Fortunately it can fit 650c wheels (which are about a 1cm larger than the 26") so I have options for my wife when she wants a proper road bike with light wheels and thin tires. But there is clearance for large mountain bike tires too. This way it can be a "do anything" bike trails, road, commuter with a rack.

I'm just happy that I found a normal looking bike that fits her easily (since its a 48cm frame with 26" wheels my wife is a hair under 5'4"). They even have a 42cm version of this bike that has a sloping top tube (perfect for shorter than 5'2" people probably).

http://roomwithavu.blogs.com/photos/bikes/xo1.html

8180220502_c29fa05fc9_z.jpg

Since the bike will be for my wife I had to ditch the mustache bars and build it up as a normal drop bar bike. But I'll be putting on SRAM Rival. The wheels are actually pretty light considering they are 32 spoked and from 1992 (1800g for the set). Im psyched that I found old silver Sram Rival stuff for it:

8180218396_0b37c44d8e_z.jpg
post #1523 of 1792
That is sweet! Did you find it in another Amish barn?

I have a 54cm Surly LHT that has 26" wheels. I'm running some Schwalbe Marathon's that are great for mixed surfaces (gravel, dirt, road). If you go with 650's you should look at the tire selection at Rivendell Bikes.
post #1524 of 1792
Quote:
Originally Posted by vm1336 View Post

That is sweet! Did you find it in another Amish barn?
I have a 54cm Surly LHT that has 26" wheels. I'm running some Schwalbe Marathon's that are great for mixed surfaces (gravel, dirt, road). If you go with 650's you should look at the tire selection at Rivendell Bikes.

^its funny you mention the LHT bikes, because the 26" versions are so similar in execution - its long been mentioned in other bike forums how Surly must've used the XO-1 as inspiration.

But it was pointed out that the geometry of the LHT is pretty relaxed and comfortable. While the XO-1's were very road bike like with 26" wheels. I personally don't see much of a difference.

the LHT are sweet bikes. I love the 26" versions. What I don't get is why more people don't put V-brakes on theirs with the influx of drop bar V-brake compatible levers - also since it seems like the majority of LHT owners still run bar end shifters/down tube shifters.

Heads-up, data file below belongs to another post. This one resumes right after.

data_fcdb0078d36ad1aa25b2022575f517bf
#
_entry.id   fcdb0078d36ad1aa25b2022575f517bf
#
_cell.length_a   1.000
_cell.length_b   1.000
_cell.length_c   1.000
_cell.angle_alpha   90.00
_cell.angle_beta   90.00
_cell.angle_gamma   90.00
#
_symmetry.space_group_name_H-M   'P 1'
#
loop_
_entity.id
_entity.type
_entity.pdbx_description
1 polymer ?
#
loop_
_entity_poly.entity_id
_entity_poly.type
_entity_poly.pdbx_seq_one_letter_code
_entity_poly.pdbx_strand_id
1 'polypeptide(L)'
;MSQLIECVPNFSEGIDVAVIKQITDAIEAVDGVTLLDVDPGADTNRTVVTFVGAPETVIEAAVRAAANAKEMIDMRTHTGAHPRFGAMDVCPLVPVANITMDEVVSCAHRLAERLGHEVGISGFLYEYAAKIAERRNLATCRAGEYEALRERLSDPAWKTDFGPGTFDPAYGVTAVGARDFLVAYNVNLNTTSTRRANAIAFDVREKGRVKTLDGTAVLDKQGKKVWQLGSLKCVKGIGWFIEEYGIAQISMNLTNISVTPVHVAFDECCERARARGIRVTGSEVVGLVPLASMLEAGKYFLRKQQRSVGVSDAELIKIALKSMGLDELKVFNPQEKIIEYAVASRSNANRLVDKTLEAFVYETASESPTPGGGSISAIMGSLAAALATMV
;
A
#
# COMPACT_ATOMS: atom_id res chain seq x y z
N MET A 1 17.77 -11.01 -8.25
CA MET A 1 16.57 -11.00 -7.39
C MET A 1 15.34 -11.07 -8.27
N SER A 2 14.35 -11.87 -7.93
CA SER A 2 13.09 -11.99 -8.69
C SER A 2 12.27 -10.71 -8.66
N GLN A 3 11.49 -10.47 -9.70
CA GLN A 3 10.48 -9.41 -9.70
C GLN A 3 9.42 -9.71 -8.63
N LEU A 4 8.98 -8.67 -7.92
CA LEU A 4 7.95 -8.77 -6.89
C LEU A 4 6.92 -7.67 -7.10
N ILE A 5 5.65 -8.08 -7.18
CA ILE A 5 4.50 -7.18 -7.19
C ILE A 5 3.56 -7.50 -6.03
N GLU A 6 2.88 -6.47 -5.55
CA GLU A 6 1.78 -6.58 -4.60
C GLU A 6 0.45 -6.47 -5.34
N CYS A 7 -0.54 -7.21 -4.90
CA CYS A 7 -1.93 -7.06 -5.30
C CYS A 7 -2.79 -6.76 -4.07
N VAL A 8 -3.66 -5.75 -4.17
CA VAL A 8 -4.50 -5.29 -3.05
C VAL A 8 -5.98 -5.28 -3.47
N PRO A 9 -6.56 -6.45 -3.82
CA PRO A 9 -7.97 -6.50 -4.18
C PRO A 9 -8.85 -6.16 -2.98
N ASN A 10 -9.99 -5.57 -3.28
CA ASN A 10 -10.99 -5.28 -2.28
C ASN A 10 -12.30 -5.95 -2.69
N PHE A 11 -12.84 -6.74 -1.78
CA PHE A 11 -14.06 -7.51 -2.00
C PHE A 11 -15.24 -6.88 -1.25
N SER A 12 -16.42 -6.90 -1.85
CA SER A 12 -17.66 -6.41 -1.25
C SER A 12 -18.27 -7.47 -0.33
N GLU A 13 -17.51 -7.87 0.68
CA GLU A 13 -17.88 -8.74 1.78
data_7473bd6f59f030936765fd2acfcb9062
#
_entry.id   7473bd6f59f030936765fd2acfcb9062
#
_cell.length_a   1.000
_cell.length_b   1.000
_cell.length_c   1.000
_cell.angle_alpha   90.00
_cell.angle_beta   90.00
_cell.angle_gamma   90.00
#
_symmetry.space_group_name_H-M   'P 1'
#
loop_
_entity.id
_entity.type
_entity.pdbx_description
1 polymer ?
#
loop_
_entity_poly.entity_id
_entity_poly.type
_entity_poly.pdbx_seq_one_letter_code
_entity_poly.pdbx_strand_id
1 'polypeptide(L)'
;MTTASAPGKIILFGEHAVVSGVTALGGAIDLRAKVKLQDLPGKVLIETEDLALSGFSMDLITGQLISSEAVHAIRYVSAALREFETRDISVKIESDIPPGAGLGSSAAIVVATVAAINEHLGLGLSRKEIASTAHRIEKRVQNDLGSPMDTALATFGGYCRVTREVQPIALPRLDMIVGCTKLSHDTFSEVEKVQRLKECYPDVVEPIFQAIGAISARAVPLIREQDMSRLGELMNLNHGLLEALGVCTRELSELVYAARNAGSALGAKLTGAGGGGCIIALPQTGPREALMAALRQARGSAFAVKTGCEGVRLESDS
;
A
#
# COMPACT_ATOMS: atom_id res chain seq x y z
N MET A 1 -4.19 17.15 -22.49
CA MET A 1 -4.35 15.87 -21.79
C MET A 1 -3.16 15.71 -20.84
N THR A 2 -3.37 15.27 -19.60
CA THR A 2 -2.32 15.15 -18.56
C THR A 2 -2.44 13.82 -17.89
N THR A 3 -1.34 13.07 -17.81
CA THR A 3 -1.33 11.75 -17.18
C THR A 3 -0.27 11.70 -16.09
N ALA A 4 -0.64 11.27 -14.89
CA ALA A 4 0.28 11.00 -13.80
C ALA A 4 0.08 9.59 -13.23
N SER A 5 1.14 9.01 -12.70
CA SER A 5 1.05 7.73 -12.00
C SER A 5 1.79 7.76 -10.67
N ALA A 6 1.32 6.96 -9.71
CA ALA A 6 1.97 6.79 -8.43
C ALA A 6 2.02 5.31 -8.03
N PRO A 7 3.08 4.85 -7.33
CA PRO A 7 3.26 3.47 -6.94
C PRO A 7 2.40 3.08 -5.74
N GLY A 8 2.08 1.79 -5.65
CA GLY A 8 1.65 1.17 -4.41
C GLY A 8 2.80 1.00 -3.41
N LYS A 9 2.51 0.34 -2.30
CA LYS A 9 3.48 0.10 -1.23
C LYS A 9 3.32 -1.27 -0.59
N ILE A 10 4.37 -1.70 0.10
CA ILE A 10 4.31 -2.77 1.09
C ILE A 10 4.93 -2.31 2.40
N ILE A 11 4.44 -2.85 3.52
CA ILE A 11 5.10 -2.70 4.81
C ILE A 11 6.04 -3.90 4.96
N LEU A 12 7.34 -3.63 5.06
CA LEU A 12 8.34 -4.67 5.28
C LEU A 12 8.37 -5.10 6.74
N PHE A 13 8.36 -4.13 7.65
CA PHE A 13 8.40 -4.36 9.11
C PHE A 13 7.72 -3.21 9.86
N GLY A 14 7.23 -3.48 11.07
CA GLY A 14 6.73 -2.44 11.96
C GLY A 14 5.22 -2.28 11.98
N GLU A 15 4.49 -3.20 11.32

its seems like there should be a bigger market that would force the big three component companies to make a brifter/sti thats V-brake compatible.

There is this from RetroShift.com:

44-Bikes-Huntsman2.jpg

such a elegantly simple solution in an ugly package though... I'm not going to lie I was thinking of doing a LHT built with v-brakes and RetroShift solutions.
post #1525 of 1792
Just use mini-v's...they work fine for stopping with STI levers although they lack modulation (but so do most v brakes). They use them all the time on CX bikes.

I'll have a set of Pauls mini-v's soon and I bet those will work even better than the tektro/TRP versions.

I just doubt that it will ever happen for long-pull STI levers...disc brakes are UCI legal in cross now so any further development is going to be in that direction (possibly hydraulic STIs)

Should look like this (although my Wound-Up is supposed to come logoless):
post #1526 of 1792
^ I want the endo producing POWER of full sized V-Brakes!

I remember being dumbfounded at how powerful (albeit straight locking of the wheel power) V-Brakes are even in cheap entry level hybrid bikes. Its the fact that they look so much like cantilevers that throws me off.

The V-Brake on a LHT or 93 Bridgestone XO-1 build is moot for me though... i've already got a disc brake commuter that I posted a while back. The road BB7's aren't as stop on a hair strong as the regular mountain versions but their about 90% as good which is more than enough.

6932007360_587067604b_c.jpg

^now that I think about it... Redline was obviously copying the old 1993 Orange XO-1. Only its with 700c wheels. I guess I could just put in huge 26" MTB disc wheels on it for winter riding though.
post #1527 of 1792
Quote:
Originally Posted by LawrenceMD View Post

6932007360_587067604b_c.jpg

Very decent tool, but it must have a sad from its own ugliness when in the same corral as your RB-1.
post #1528 of 1792
Quote:
Originally Posted by LawrenceMD View Post

6932007360_587067604b_c.jpg

Quote:
Originally Posted by Fang66 View Post

Very decent tool, but it must have a sad from its own ugliness when in the same corral as your RB-1.



Ooh, unfair. I think that's a gorgeous bike.
post #1529 of 1792
I like it too. What are the wheels/tyres? I'm building something similar, but with a fixed gear.
post #1530 of 1792
Quote:
Originally Posted by rdawson808 View Post

Ooh, unfair. I think that's a gorgeous bike.

Yes, but it's like comparing the pretty girl you sat next to in grade 12 English class to Cindy Crawford. (Insert your own 80s super model).